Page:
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Title: Examining the effect of NOX2 NADPH oxidase inhibition on vascular repair and regeneration in insulin resistance
Author: Ali, Noman
ISNI:       0000 0004 5991 8393
Awarding Body: University of Leeds
Current Institution: University of Leeds
Date of Award: 2016
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Diabetes mellitus (DM) is an established cause of increased mortality. Most deaths linked to DM are attributable to cardiovascular disease, and hyperglycaemia alone is not sufficient to explain the increased cardiovascular risk associated with DM. It is accepted that insulin resistance, the principal underlying cause of the most common form of DM, is independently linked to CVD. Prior research demonstrates insulin resistance is associated with excessive production of reactive oxygen species (ROS), in part via the enzyme NADPH oxidase 2 (NOX2). We hypothesised that reduction of NOX2-derived ROS represents a translationally promising strategy to improve the diminished vascular repair and regeneration observed in insulin resistance. This project explores the effect of NOX2 inhibition on angiogenesis and vascular repair in murine models of whole-body and endothelial-specific insulin resistance. Mice with haploinsufficiency of the insulin receptor (IRKO), and those expressing a kinase dead human insulin receptor transgene in the endothelium (ESMIRO), were bred with NOX2 deficient mice. NOX2 knockdown was associated with significant improvement in vascular repair following arterial injury in ESMIRO mice. Subsequent work provided two potential explanations: improved endothelial cell migration, and an increased abundance of circulating progenitor cells. Pharmacological NOX2 inhibition partly recapitulated these findings in vitro, as treatment of insulin resistant human umbilical vein endothelial cells with the NOX2 inhibitor GP91-ds tat was associated with improved cell migration. Whilst this project yielded a number of promising findings, it also highlighted pitfalls associated with manipulation of ROS. We corroborated two existing concerns relating to NOX2 inhibition: the potential to compromise immune function, and the risk of inciting a pro-inflammatory state. Although NOX2 remains a potentially suitable target for therapeutic intervention, greater understanding of NOX2 biology is required. We hope the work carried out in this project can be built upon to facilitate that understanding, ultimately generating novel therapeutic agents.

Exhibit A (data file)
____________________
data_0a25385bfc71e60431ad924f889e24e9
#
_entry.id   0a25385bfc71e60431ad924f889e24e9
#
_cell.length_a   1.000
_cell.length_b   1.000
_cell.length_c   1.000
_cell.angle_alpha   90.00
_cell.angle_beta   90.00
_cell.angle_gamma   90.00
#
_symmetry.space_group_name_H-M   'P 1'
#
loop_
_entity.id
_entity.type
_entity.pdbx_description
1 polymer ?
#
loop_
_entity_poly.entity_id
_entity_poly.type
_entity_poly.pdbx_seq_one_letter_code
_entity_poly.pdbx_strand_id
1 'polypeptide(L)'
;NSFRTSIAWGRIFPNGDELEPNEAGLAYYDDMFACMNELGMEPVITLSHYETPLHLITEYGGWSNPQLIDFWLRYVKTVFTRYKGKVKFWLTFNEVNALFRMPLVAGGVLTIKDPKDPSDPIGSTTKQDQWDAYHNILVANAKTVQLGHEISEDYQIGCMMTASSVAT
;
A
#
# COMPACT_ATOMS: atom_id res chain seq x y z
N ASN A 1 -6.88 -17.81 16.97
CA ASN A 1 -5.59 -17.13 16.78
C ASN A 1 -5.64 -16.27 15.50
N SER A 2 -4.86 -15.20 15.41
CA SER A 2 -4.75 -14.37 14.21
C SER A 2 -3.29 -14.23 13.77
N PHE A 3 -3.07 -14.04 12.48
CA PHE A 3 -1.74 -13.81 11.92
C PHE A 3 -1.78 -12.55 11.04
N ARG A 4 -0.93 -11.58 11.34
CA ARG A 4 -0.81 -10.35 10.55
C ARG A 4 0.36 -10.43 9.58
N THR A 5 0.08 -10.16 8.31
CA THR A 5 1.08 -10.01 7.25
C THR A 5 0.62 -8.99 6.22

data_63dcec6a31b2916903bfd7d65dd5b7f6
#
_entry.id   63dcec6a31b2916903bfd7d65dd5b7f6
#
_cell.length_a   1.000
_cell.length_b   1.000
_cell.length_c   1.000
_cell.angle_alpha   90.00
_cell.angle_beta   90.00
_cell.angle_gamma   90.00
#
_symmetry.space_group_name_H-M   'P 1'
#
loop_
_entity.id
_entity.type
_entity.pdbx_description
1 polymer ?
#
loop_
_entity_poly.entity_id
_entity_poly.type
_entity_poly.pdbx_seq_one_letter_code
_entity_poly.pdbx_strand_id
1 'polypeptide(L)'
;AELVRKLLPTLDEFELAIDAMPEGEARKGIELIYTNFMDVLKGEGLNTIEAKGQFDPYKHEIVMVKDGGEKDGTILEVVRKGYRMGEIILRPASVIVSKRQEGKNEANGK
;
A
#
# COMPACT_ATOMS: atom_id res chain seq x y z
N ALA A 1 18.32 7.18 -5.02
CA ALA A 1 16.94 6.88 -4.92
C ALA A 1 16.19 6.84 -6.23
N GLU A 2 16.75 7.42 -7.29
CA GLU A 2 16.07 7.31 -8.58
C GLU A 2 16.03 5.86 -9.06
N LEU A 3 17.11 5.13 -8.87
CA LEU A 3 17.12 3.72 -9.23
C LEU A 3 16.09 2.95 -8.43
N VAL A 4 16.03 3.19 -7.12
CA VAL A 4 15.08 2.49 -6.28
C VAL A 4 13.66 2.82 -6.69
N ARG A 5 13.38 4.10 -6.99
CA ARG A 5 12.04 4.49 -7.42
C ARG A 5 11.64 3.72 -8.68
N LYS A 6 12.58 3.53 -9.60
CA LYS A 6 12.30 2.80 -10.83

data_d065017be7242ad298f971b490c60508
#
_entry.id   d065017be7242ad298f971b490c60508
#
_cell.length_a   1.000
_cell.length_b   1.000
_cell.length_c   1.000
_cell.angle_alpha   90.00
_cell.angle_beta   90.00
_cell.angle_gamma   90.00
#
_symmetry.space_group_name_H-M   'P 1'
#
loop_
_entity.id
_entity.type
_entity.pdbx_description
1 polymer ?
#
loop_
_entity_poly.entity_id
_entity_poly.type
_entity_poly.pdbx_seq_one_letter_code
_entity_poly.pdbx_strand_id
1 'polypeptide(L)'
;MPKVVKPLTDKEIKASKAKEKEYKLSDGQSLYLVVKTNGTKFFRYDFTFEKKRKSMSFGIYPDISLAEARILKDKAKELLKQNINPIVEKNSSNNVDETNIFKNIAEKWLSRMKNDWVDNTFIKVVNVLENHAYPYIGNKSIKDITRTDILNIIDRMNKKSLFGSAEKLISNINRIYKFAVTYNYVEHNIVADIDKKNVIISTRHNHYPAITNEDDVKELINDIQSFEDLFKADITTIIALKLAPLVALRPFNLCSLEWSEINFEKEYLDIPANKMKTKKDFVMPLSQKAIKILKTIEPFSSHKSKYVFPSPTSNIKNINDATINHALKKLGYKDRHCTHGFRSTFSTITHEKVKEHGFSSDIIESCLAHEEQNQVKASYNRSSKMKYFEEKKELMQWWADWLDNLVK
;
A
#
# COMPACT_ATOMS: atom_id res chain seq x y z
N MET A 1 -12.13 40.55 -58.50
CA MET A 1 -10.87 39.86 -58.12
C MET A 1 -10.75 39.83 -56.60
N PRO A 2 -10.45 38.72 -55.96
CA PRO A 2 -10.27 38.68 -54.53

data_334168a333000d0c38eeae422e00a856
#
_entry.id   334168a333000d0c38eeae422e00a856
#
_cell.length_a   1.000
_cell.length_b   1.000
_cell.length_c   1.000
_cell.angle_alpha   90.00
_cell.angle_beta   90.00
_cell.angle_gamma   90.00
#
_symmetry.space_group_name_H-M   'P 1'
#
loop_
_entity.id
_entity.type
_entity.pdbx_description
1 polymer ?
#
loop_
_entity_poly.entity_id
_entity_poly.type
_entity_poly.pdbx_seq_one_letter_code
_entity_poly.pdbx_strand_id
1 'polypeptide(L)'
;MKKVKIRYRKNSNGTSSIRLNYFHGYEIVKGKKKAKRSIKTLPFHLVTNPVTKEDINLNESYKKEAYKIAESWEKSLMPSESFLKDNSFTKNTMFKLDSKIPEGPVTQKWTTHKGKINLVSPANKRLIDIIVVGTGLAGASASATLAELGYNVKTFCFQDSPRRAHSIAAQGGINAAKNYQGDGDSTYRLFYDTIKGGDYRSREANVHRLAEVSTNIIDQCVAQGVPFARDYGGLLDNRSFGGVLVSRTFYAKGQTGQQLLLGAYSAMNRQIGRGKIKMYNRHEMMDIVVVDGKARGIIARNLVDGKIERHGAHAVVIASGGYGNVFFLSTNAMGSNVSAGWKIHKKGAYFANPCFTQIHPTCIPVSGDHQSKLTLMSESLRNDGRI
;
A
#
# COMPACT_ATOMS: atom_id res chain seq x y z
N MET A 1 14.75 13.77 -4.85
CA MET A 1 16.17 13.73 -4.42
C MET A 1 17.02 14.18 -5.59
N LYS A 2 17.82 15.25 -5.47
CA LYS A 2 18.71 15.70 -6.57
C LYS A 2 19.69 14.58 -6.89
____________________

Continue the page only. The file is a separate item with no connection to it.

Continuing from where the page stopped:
Supervisor: Cubbon, Richard ; Kearney, Mark Sponsor: BHF
Qualification Name: Thesis (Ph.D.) Qualification Level: Doctoral
EThOS ID:  DOI: Not available